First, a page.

Book Review: Welcome Home, Daddy by Carrie Weaver

welcomehomedaddy.carrieweaverSynopsis: Annie’s best friend set her up on a blind date with Drew Vincent, a reservist being shipped out the next day, and shortly thereafter Annie found herself a single-mother. Two years later, Annie receives the shock of her life when the man who was presumed dead in Iraq is standing on her doorstep and about to discover himself a father. But Annie isn’t sure she has the faith and courage to let the man who risks his life every day into their life.

Cover: I was reading this on my kobo, so the cover isn’t all that eye-catching. I did however look it up online, and cannot say the colour version is much more spectacular. There is nothing original or overly interesting about the artwork, thought the toddler’s expression is adorable.

Writing Style: Carrie Weaver has an excellent style of writing that kept me enthralled in the store from beginning to (near) end. She had a great sense of pace, kept the plot moving (for the most part), and only faltered a bit towards the end.

Plot: The main storyline of this book is quite plausible, and has probably happened on more than one occasion. An ordinary girl and a member of the armed forces fall in love, and try to figure out if living with the fear and distance are worth the risk of making their relationship work. This tale, however, had the added obstacle of the pair already having a child together due to a one-night-stand years prior.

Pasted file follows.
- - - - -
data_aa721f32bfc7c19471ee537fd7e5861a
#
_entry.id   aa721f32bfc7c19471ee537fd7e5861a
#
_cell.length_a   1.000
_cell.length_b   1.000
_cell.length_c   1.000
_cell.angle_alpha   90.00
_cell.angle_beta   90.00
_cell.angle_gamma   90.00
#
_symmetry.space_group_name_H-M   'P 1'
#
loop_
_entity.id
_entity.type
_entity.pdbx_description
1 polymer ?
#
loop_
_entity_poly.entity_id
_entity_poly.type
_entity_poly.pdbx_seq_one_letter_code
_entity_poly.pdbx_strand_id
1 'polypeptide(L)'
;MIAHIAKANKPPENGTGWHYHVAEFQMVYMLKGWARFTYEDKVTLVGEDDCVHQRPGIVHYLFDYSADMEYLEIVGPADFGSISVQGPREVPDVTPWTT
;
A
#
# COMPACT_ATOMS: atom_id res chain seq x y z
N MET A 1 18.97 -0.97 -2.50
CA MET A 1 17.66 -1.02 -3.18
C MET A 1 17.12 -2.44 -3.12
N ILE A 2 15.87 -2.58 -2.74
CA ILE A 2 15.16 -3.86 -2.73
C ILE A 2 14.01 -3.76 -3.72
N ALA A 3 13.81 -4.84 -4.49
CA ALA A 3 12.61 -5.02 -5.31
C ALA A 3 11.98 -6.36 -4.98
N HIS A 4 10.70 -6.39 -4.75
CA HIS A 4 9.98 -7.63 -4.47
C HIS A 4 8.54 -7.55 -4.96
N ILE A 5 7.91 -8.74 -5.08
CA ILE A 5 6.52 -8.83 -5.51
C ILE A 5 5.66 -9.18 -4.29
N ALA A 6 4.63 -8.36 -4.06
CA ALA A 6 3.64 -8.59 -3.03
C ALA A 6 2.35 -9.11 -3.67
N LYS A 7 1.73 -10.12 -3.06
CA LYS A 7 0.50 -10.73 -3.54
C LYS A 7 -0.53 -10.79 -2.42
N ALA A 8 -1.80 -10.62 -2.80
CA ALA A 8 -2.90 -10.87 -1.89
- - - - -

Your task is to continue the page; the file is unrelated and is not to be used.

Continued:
Character: Micah is the nearly two-year-old son of Annie and Drew. I cannot say I know all that much about children, but having been around them growing up I am quite surprised at how advanced this boy is depicted. If I had to guess, I would have thought Micah to be closer to the age of four based on his level of speech and attention span.

Character Development: Annie is a keep-it-safe type of personality, eschewing anything that might be considered dangerous or risky. This behaviour is evident up until around the last ten pages of the book when suddenly she has a change of heart. The arc Annie’s character goes on is missing; there is no depiction of her coming to the realization that some things are worth the risk, just suddenly arriving there.

Relationship: The growing love between Annie and Drew felt a little bit same-old along the lines of any other romance, but Drew building a bond with his son is incredibly sweet and also humerous due to the man having no idea what he is doing with a toddler.

DiY: This is something to keep in mind for those of you with children. When throwing a birthday party for your little tot, only invite as many children as years your child is turning. If your kid is two, invite two other children to help celebrate as any more than that can lead to one big nightmare.

Quote: “It may sound old-fashioned, but I don’t want to dishonour you. I want to make sure we’re both committed heart and soul… And I can look you and Micah in the eye tomorrow, not to mention myself in the mirror. [I want to] set an example of what it means to be a man of honour.“

The Verdict: I rather liked this book, and wish it was one that I owned. As I previously mentioned, the ending did leave a bit to be desired –which could have been corrected by adding a scene of the heroine ruminating over her options and having a light bulb moment –yet the novel was still an enjoyable read. Admittedly, I am going through a phase where anything with a military man in it tends to interest me, but I found this story to be both real and an escape from reality.

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Author: JaimeKristal

JaimeKristal is a freelance editor and writer. She started her book review blog "Tales of a Booklover" for the enjoyment of sharing her love of reading.

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